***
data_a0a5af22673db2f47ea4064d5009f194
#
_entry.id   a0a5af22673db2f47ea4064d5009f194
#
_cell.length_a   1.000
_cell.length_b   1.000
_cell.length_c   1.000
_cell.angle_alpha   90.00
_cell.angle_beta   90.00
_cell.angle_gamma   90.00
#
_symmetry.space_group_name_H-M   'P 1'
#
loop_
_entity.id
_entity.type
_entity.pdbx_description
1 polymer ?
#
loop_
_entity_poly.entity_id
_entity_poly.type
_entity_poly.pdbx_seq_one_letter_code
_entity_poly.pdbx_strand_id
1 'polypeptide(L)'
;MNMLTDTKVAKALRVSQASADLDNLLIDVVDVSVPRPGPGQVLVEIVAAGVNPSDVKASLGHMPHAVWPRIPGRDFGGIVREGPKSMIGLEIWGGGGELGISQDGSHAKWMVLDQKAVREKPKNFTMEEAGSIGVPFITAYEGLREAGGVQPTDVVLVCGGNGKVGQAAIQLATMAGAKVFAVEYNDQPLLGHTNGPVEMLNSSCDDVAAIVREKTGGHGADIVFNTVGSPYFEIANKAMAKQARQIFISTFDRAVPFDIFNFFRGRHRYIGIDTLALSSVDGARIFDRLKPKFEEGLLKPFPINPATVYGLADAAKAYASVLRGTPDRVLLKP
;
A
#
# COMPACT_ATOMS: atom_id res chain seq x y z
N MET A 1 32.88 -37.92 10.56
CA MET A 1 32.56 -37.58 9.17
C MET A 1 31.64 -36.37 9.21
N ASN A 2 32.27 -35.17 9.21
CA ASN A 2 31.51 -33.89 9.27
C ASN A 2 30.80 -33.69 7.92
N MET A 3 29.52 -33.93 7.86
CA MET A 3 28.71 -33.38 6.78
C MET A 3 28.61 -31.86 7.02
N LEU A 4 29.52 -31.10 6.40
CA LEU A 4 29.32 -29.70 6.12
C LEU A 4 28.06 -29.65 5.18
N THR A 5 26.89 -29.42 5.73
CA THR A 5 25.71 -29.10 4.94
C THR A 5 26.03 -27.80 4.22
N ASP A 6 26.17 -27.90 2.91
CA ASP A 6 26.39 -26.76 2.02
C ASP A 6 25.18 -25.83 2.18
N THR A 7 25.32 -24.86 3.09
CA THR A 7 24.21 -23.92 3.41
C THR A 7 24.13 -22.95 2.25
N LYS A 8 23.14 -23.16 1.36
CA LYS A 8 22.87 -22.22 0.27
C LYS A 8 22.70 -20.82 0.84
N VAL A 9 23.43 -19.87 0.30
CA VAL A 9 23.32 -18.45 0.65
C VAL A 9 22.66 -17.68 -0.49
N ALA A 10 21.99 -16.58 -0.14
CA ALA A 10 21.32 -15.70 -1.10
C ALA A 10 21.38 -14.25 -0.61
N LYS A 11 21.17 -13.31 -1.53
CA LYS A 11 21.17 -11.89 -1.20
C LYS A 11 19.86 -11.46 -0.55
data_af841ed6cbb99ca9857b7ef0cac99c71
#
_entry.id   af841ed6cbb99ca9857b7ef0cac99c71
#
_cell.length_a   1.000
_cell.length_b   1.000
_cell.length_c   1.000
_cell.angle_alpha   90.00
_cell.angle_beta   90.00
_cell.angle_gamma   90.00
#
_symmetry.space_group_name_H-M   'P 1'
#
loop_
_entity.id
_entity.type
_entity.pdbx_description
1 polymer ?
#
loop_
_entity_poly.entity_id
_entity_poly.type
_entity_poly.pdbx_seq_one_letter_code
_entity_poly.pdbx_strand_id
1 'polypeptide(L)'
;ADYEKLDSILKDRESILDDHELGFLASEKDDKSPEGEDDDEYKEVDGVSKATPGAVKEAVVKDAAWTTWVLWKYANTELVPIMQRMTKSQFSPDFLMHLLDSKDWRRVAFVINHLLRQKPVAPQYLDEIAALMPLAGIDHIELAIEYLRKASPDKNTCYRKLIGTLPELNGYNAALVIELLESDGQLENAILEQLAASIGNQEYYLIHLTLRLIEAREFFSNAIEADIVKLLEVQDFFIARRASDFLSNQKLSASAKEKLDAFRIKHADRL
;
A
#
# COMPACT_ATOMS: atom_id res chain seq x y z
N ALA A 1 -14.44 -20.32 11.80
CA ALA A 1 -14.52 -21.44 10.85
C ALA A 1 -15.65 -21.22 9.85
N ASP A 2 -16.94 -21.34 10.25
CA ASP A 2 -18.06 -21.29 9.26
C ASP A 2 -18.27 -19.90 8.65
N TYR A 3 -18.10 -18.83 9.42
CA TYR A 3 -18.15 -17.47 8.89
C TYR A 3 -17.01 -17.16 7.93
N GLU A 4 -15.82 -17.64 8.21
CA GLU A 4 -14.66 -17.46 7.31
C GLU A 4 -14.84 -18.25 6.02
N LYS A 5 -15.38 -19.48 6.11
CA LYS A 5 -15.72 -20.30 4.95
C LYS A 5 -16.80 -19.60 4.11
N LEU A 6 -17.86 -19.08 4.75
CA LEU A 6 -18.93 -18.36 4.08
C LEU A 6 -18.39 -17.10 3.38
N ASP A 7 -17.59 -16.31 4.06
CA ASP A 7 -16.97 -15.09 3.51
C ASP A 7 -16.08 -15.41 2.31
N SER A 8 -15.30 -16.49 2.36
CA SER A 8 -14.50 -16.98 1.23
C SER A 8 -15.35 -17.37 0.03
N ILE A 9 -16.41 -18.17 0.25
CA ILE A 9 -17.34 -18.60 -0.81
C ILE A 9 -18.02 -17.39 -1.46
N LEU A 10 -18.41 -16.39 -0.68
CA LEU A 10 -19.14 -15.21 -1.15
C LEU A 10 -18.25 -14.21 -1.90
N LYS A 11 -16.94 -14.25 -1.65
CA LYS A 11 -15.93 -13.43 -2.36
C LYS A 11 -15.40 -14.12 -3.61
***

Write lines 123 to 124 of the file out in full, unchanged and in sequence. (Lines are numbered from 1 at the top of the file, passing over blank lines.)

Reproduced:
C LEU A 10 -18.25 -14.21 -1.90
N LYS A 11 -16.94 -14.25 -1.65